New law levels playing field for aspiring Wisconsin chiropractors
Licensure reform eliminates state’s arbitrary higher exam scores, which had fenced out many would-be chiropractors
CONTACT: Badger Institute Vice President Michael Jahr, (262) 442-5208 or email@example.com
April 16, 2018 — A bill signed by Gov. Scott Walker today will allow aspiring chiropractors who pass the national board exam to secure a license in Wisconsin without having to attain an arbitrarily higher score set by the state. The reform measure, authored by Rep. Dale Kooyenga (R-Brookfield), brings Wisconsin in line with 48 other states that accept the national accreditation standards.
Under national chiropractic standards, a score of 375 points on the third and fourth portions of the exam is required to obtain certification. Until today, Wisconsin required scores of 438 and 475, respectively, on these sections, a deterrent to many would-be Wisconsin chiropractors.
Mikhaila Weister, who graduated from chiropractic school in 2016 and passed the national exam more than once, attended the bill signing in Madison and said she was relieved and excited by the reform. Weister is an Appleton native who wanted to practice and raise a family in her hometown but was stymied by Wisconsin’s higher requirement.
“It’s been frustrating that I graduated in November of 2016 and haven’t been able to practice,” said Weister, who added that her angst was compounded by the costs associated with a newborn and $230,000 in college loan debt. “This bill is offering so much hope for so many people. It’s life-changing. People were living in the basements of their parents’ house and working as bartenders, just not fulfilling their passions.”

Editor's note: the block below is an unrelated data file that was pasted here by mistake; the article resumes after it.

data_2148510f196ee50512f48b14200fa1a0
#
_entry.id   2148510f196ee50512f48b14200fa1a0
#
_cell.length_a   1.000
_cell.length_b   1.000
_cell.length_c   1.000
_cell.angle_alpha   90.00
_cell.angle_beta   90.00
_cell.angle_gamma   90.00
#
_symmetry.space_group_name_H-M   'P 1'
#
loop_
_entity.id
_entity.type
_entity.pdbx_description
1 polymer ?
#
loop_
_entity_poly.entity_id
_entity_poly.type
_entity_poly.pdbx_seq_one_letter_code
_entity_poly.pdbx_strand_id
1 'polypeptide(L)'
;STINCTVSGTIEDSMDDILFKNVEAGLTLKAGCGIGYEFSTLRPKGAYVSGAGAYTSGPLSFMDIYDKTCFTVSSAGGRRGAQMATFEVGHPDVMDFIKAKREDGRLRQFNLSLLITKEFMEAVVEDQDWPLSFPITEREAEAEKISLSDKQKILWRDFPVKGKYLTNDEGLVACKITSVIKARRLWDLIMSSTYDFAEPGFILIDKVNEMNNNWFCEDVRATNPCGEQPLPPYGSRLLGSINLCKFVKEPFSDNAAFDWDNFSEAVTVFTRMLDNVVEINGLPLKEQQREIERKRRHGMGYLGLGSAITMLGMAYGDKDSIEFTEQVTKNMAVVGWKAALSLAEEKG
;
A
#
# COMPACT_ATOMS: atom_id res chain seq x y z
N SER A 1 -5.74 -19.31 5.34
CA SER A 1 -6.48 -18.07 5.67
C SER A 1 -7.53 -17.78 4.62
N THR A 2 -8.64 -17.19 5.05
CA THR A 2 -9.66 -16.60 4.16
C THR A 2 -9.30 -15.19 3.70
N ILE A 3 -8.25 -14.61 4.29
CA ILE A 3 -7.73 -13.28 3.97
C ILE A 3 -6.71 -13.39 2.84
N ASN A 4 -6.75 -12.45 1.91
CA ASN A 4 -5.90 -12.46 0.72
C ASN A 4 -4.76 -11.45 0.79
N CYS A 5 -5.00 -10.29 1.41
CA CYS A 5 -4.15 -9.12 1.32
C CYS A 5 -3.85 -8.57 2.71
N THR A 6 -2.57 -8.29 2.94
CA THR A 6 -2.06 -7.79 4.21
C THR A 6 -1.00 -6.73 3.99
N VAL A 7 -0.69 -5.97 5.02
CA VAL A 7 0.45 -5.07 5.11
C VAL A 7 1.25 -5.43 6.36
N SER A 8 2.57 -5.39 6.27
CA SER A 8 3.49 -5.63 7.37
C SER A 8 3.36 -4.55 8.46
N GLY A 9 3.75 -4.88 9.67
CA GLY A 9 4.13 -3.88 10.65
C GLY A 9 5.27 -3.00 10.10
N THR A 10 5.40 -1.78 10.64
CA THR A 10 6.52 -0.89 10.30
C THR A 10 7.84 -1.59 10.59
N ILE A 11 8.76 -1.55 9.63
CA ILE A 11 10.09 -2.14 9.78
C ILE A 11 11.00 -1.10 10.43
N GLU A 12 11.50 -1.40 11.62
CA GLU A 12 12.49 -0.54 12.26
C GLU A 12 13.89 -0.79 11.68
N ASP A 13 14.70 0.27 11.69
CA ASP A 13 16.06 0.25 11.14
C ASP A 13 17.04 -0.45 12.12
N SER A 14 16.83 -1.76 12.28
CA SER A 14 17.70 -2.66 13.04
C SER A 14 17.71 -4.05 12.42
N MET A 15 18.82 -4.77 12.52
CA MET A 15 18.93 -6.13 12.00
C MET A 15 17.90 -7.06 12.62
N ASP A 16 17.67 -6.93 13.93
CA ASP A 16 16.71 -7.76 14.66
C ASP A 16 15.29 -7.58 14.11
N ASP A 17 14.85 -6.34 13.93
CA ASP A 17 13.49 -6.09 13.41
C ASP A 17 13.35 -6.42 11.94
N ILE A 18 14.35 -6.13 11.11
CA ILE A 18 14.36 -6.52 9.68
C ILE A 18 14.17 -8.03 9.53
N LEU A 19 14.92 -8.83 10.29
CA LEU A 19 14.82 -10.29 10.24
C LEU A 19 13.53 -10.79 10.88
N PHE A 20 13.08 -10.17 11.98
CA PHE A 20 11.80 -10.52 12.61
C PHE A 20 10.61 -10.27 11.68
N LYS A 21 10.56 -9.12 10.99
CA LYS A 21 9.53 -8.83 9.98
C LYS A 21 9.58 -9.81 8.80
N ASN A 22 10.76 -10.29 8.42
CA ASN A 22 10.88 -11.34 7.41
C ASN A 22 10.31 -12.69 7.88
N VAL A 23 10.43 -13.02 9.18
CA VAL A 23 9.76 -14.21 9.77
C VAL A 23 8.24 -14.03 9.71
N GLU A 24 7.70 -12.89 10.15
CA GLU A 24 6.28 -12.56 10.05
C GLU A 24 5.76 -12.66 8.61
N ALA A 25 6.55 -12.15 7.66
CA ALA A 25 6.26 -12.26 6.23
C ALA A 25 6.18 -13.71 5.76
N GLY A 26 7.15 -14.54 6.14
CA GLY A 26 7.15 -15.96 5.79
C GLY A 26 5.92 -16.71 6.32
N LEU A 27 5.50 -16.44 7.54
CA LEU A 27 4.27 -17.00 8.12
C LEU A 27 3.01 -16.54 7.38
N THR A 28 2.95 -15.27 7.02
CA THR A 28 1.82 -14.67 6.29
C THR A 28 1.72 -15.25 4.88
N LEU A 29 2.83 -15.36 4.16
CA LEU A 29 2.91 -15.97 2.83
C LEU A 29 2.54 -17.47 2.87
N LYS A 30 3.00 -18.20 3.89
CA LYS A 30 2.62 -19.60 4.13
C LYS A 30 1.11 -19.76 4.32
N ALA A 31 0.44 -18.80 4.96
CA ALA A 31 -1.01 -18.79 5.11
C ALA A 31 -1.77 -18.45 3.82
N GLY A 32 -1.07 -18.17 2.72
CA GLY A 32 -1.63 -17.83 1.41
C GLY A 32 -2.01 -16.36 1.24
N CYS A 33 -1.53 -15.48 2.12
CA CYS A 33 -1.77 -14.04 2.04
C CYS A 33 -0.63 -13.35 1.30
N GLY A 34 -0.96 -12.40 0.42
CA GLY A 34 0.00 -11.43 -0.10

The change in law will allow Weister to pursue her profession at an established practice in De Pere.
More than 370,000 residents now require a government permission slip to work in Wisconsin. The system was originally established a century ago with licensing or certification requirements usually related to health care. In the last 20 years, the number of occupational requirements has ballooned from 90 to 166. Instead of protecting public health and safety, many of these regulations fence out newcomers, drive up consumer costs, decrease competition and stifle innovation.
Amanda Berkley, a fourth-generation Wisconsin chiropractor, also attended the bill signing. When Berkley took the national chiropractic exam, her score put her at the top of the class in all but two other states. But she was five points short of Wisconsin’s requirement on the fourth portion of the exam.
Berkley’s family — her parents, grandfather and great-grandfather — have practiced in the La Crosse area for nearly a century. The new law will allow her to join her parents’ practice.
“It means a lot to me to actually be able to practice in my hometown and not have to worry about moving somewhere else,” she said. “I’m super excited, not only for me, but it’s affecting so many of my classmates, so many young chiropractors in Wisconsin. It’s great for the state. Who doesn’t want more professionals in the state that are going to increase quality of life and really care for their communities?”